Like many local road agencies, New York's Delaware County Highway Department has a limited budget to maintain the 270 centerline miles (two-lane roads) under its jurisdiction. According to Wayne D. Reynolds P.E., commissioner of Delaware County's Public Works, the highway department addresses those limited road dollars by preserving the existing system with an annual chip seal program — treating a fourth of the roads each year.
"We do what we can with the resources we have available," says Reynolds. "Most of the roads we're maintaining have a 'hammer stone' base and the increase in truck traffic and traffic volume has taken its toll on those roads."
Roads under the county's jurisdiction range from 4 to 7 inches of asphalt covering the large stone base. The chip seal program has been a mainstay in the county's maintenance approach to keep those roads in good serviceability. With each application, the county hopes to extend a road's service life another five to six years.
"We do some crack filling and some hot mix overlays, but our primary focus is to continue building up the roads with chip seal applications (some roads have five or six layers of chip seal)," Reynolds says. "In cases where we're experiencing heavy rutting due to the increase in truck volume, we T & L (true and level edges and excessive rutting) the road surface first before we apply a new chip seal coating."
With an annual maintenance budget of approximately $3.4 million ($1.3 million to support its own staff, $1.1 million for equipment expenditures and $1 million for outside contracts) the county's highway department tries to do as much as it can internally.
"Our staff takes great pride in being very efficient in executing the work that needs to be done," Reynolds says. "We complete our chip seal projects each summer within a three- to four-week period just after the Fourth of July."
In the case of this past summer's chip seal program, where Vestal Asphalt Inc. provided the emulsion, distributor truck and chip spreader, the county's crews trucked stone to the various road projects, provided its own traffic control and performed the required rolling after the stone was spread over the emulsion.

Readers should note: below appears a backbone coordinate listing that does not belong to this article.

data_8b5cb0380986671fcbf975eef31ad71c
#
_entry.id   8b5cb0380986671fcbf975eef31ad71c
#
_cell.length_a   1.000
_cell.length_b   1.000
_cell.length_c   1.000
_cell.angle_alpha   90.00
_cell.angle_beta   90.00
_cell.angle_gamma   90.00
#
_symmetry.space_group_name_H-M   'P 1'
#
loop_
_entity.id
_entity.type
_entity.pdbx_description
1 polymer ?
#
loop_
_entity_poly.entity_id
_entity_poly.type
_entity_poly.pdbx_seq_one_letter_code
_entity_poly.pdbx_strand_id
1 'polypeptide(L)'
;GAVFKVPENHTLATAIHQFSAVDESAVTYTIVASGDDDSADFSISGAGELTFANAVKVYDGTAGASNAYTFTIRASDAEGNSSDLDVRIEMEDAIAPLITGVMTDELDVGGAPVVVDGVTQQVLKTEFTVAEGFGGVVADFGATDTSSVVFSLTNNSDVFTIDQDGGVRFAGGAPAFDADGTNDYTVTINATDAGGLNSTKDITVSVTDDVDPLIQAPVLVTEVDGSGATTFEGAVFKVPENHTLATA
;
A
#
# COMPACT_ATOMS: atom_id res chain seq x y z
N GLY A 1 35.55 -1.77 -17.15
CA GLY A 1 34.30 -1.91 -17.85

"We buy the stone we need in spring and begin trucking it to the various sites scheduled for chip seal," says Brian Francisco, general highway supervisor for Delaware County. "We take care of any preparation work required, like shoulders and T & L work, so that when it's time to begin applying the chip seal we're able to cover approximately 6 to 7 centerline miles a day. Our contract (with Vestal on the approximate 70 centerline road miles in 2005) called for four-tenths of a gallon of oil per square yard (application) and 22 pounds of stone per square yard. We purchased and hauled 25 pounds per square yard in case we needed to increase the application based on road conditions."
Delaware County's 2005 $300,000 contract with Vestal covered the 394,178 gallons of emulsion required, along with the cost of the distributor, chip spreader and service to operate those two pieces of equipment. Francisco says the county purchased the 12,318 tons of pre-tested stone separately from the Vestal contract.
"We've been doing it this way for a long time and seems to be the best approach in keeping our roads in good service," he says.
"For the cost, it's the most economical way to get the job done, and the planning and execution of the (chip seal) program allows us to complete the work in about three weeks. The system just seems to work out well for us."
Supplier, Contractor Role
Vestal Asphalt Inc, which is headquartered at Vestal, NY (near Binghamton), produces all grades of liquid asphalt emulsions — rapid setting, medium setting and slow setting — both anionic and cationic. The company utilizes these products for road construction services provided to town, county, city and village highway departments in central, western and northern New York, as well as northern Pennsylvania.